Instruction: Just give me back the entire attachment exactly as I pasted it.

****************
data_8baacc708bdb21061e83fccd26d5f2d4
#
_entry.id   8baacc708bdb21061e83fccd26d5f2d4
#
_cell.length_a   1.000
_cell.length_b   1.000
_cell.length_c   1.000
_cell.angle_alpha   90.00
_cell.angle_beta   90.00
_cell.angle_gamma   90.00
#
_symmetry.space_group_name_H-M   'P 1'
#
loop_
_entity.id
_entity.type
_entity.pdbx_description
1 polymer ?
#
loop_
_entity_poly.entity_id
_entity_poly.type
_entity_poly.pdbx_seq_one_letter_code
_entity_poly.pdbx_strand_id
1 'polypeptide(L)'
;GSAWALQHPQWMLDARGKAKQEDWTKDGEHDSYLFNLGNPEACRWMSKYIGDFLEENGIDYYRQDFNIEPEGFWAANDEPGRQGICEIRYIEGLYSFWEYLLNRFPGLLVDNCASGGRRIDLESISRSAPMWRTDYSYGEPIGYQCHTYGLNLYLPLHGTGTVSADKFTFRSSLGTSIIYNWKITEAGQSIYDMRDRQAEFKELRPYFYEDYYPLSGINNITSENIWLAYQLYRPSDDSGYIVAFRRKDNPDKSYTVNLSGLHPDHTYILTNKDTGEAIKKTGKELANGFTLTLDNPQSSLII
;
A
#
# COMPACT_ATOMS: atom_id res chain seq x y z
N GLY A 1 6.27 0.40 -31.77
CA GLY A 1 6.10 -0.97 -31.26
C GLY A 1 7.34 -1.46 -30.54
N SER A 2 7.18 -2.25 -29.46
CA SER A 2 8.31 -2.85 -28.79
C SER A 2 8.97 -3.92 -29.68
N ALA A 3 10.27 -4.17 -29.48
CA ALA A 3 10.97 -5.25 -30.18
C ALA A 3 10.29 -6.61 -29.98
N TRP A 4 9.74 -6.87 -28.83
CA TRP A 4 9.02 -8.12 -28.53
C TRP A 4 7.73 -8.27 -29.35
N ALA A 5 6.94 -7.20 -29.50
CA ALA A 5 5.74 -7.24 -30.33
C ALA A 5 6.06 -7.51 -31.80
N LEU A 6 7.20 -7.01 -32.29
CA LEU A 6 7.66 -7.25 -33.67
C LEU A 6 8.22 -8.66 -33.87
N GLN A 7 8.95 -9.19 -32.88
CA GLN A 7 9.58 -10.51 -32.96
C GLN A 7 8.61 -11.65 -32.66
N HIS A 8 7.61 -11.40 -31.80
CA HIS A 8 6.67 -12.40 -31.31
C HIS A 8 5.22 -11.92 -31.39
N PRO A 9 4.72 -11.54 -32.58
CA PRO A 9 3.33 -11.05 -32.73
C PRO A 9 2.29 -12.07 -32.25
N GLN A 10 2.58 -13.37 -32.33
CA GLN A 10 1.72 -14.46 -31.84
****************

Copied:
data_8baacc708bdb21061e83fccd26d5f2d4
#
_entry.id   8baacc708bdb21061e83fccd26d5f2d4
#
_cell.length_a   1.000
_cell.length_b   1.000
_cell.length_c   1.000
_cell.angle_alpha   90.00
_cell.angle_beta   90.00
_cell.angle_gamma   90.00
#
_symmetry.space_group_name_H-M   'P 1'
#
loop_
_entity.id
_entity.type
_entity.pdbx_description
1 polymer ?
#
loop_
_entity_poly.entity_id
_entity_poly.type
_entity_poly.pdbx_seq_one_letter_code
_entity_poly.pdbx_strand_id
1 'polypeptide(L)'
;GSAWALQHPQWMLDARGKAKQEDWTKDGEHDSYLFNLGNPEACRWMSKYIGDFLEENGIDYYRQDFNIEPEGFWAANDEPGRQGICEIRYIEGLYSFWEYLLNRFPGLLVDNCASGGRRIDLESISRSAPMWRTDYSYGEPIGYQCHTYGLNLYLPLHGTGTVSADKFTFRSSLGTSIIYNWKITEAGQSIYDMRDRQAEFKELRPYFYEDYYPLSGINNITSENIWLAYQLYRPSDDSGYIVAFRRKDNPDKSYTVNLSGLHPDHTYILTNKDTGEAIKKTGKELANGFTLTLDNPQSSLII
;
A
#
# COMPACT_ATOMS: atom_id res chain seq x y z
N GLY A 1 6.27 0.40 -31.77
CA GLY A 1 6.10 -0.97 -31.26
C GLY A 1 7.34 -1.46 -30.54
N SER A 2 7.18 -2.25 -29.46
CA SER A 2 8.31 -2.85 -28.79
C SER A 2 8.97 -3.92 -29.68
N ALA A 3 10.27 -4.17 -29.48
CA ALA A 3 10.97 -5.25 -30.18
C ALA A 3 10.29 -6.61 -29.98
N TRP A 4 9.74 -6.87 -28.83
CA TRP A 4 9.02 -8.12 -28.53
C TRP A 4 7.73 -8.27 -29.35
N ALA A 5 6.94 -7.20 -29.50
CA ALA A 5 5.74 -7.24 -30.33
C ALA A 5 6.06 -7.51 -31.80
N LEU A 6 7.20 -7.01 -32.29
CA LEU A 6 7.66 -7.25 -33.67
C LEU A 6 8.22 -8.66 -33.87
N GLN A 7 8.95 -9.19 -32.88
CA GLN A 7 9.58 -10.51 -32.96
C GLN A 7 8.61 -11.65 -32.66
N HIS A 8 7.61 -11.40 -31.80
CA HIS A 8 6.67 -12.40 -31.31
C HIS A 8 5.22 -11.92 -31.39
N PRO A 9 4.72 -11.54 -32.58
CA PRO A 9 3.33 -11.05 -32.73
C PRO A 9 2.29 -12.07 -32.25
N GLN A 10 2.58 -13.37 -32.33
CA GLN A 10 1.72 -14.46 -31.84